Syria will adhere to United Nations accords on its chemical weapons, President Bashar Al-Assad said on Sunday in an interview with an Italian television channel.
“We joined the international agreement against the acquisition and use of chemical weapons even before this resolution was passed,” Assad told the RaiNews24, according to remarks carried by Al Arabiya, when asked if his country would fulfill the UN resolution passed on Friday.
Assad told the channel that he was not coerced into agreeing, adding that it was his own wish.
“The central part of it is based on what we ourselves wanted. So it is not about a resolution, in reality it is our own intention,” he claimed.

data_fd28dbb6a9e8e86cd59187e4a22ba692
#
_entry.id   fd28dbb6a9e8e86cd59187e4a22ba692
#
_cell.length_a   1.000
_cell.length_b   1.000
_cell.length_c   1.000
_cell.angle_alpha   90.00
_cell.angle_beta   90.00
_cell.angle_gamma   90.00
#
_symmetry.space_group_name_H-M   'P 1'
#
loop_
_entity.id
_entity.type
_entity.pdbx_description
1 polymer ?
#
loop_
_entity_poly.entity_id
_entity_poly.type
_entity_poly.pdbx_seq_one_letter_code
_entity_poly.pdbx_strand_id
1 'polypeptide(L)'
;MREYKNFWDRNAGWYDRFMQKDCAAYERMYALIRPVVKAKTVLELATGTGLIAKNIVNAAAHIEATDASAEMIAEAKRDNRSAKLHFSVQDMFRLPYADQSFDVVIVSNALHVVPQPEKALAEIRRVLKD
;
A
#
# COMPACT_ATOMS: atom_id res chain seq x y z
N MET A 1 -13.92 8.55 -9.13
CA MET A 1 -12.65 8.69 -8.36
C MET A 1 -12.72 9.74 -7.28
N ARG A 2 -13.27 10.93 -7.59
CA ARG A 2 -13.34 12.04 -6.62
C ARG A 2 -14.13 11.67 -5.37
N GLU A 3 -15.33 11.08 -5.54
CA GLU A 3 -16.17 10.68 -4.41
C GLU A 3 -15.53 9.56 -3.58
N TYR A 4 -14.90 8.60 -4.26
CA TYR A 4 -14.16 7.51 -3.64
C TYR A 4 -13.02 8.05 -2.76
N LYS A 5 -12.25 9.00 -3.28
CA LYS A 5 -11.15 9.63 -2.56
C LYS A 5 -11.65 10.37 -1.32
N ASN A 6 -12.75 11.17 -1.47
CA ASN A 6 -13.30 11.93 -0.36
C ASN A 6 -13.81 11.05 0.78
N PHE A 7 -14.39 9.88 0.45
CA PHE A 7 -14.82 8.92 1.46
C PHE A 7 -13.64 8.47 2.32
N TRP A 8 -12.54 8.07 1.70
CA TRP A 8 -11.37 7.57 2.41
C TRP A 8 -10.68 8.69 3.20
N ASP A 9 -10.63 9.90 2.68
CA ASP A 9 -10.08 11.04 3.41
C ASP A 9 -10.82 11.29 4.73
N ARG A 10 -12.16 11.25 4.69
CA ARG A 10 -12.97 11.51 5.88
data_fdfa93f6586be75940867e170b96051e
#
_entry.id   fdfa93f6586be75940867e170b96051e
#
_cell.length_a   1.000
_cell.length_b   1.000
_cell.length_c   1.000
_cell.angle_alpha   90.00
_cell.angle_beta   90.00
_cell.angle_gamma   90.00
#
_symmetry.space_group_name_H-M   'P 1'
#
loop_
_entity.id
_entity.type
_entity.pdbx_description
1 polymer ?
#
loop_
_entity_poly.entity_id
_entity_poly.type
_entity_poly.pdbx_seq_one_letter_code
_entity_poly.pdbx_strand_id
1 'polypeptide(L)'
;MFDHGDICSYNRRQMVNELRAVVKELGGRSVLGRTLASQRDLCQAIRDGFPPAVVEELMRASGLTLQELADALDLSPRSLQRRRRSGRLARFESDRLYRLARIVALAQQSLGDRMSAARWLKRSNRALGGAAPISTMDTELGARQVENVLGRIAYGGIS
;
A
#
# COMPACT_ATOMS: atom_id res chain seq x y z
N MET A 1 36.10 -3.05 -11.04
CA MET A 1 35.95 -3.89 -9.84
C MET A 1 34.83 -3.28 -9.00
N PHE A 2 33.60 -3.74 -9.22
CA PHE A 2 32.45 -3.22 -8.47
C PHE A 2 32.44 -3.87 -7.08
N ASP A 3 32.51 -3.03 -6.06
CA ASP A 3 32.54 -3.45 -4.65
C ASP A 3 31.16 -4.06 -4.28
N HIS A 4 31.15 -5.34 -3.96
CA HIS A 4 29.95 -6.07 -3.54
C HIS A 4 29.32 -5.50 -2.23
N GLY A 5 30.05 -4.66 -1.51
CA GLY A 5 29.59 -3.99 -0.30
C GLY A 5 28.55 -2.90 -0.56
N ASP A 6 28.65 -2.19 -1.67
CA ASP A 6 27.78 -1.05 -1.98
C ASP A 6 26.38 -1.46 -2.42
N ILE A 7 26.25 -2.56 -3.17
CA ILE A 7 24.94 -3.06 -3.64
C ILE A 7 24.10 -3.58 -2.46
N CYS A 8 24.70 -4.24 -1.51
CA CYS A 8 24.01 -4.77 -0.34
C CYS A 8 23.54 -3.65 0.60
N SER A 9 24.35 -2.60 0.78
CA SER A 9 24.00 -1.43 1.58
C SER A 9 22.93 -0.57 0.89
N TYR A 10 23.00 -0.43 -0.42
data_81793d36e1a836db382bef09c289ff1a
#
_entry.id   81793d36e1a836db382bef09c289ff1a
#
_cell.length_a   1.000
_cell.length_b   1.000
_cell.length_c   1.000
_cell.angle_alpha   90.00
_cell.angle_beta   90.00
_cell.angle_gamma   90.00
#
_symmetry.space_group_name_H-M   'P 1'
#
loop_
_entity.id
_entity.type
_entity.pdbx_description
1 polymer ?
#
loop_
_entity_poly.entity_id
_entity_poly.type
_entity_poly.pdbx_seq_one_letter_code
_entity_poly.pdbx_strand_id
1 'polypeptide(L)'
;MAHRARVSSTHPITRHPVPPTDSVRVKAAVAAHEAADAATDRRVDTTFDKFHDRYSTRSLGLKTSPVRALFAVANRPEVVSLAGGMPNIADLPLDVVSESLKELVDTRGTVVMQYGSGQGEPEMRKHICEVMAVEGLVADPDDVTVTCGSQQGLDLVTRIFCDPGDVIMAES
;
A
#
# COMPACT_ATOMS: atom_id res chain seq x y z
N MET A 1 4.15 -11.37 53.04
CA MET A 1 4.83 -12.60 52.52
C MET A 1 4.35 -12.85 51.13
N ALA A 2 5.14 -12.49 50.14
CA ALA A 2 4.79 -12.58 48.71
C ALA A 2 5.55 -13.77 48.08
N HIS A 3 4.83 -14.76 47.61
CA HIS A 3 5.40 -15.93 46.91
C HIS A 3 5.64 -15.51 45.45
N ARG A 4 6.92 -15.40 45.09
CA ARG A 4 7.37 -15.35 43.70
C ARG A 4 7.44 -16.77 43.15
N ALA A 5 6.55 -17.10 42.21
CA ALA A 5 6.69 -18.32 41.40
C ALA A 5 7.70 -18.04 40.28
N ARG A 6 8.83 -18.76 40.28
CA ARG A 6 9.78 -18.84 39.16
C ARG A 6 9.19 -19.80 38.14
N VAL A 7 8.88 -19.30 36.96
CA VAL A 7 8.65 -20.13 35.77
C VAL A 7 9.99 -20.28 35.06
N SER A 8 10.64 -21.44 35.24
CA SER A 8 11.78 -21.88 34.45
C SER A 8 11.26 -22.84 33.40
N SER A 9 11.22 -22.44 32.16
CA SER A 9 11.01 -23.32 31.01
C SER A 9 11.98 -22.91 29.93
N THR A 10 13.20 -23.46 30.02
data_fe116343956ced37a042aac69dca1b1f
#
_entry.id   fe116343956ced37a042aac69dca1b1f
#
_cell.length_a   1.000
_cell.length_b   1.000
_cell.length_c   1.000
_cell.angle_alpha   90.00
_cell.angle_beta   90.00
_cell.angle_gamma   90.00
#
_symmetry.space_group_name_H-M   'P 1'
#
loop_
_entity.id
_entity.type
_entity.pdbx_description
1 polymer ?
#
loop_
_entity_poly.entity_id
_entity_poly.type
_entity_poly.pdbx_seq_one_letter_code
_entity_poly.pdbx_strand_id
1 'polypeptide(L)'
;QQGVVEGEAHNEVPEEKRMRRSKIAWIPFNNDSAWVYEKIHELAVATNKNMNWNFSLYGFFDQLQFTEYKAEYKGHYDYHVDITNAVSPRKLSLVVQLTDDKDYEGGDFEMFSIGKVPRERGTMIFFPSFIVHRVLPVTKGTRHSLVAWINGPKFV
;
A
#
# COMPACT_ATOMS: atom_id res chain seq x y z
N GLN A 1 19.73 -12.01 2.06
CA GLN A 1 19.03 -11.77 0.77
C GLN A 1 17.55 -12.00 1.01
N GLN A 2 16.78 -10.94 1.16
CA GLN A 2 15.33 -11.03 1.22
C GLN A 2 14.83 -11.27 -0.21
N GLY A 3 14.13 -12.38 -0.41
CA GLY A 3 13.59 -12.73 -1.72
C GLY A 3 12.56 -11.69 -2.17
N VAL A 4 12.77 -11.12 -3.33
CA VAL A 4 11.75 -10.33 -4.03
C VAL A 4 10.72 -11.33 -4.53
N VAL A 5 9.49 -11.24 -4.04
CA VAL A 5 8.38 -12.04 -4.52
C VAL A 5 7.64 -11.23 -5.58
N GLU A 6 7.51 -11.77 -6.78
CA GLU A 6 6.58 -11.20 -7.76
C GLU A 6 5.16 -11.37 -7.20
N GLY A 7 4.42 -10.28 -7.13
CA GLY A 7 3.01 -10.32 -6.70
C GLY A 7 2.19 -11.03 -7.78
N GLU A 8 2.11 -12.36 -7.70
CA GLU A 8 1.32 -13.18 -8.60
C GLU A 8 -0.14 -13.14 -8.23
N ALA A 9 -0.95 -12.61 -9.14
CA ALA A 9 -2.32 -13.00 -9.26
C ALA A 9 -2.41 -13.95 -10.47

The UN Security Council adopted Friday’s resolution that stresses the removal of Syria’s chemical weapons.
The resolution does not offer automatic disciplinary action against Assad’s government if it does not comply.
The agreement between U.S. and Russia stopped U.S. military strikes against Assad’s regime, which the White House blamed for chemical weapons attacks last month that killed hundreds in a Damascus suburb.
A team of UN inspectors have submitted a report which confirmed the use of sarin nerve agent in the attack outside the Syrian capital.
President Bashar Al-Assad’s Western opponents said the inspectors’ report left little doubt that his forces were to blame for the attack.
Syria’s government and its ally Russia said that opposition rebels were responsible for the attack.
Russia has also said the inspectors’ report did not provide irrefutable proof that Assad’s forces were responsible, and that Damascus had provided information it said showed rebels were behind the attack.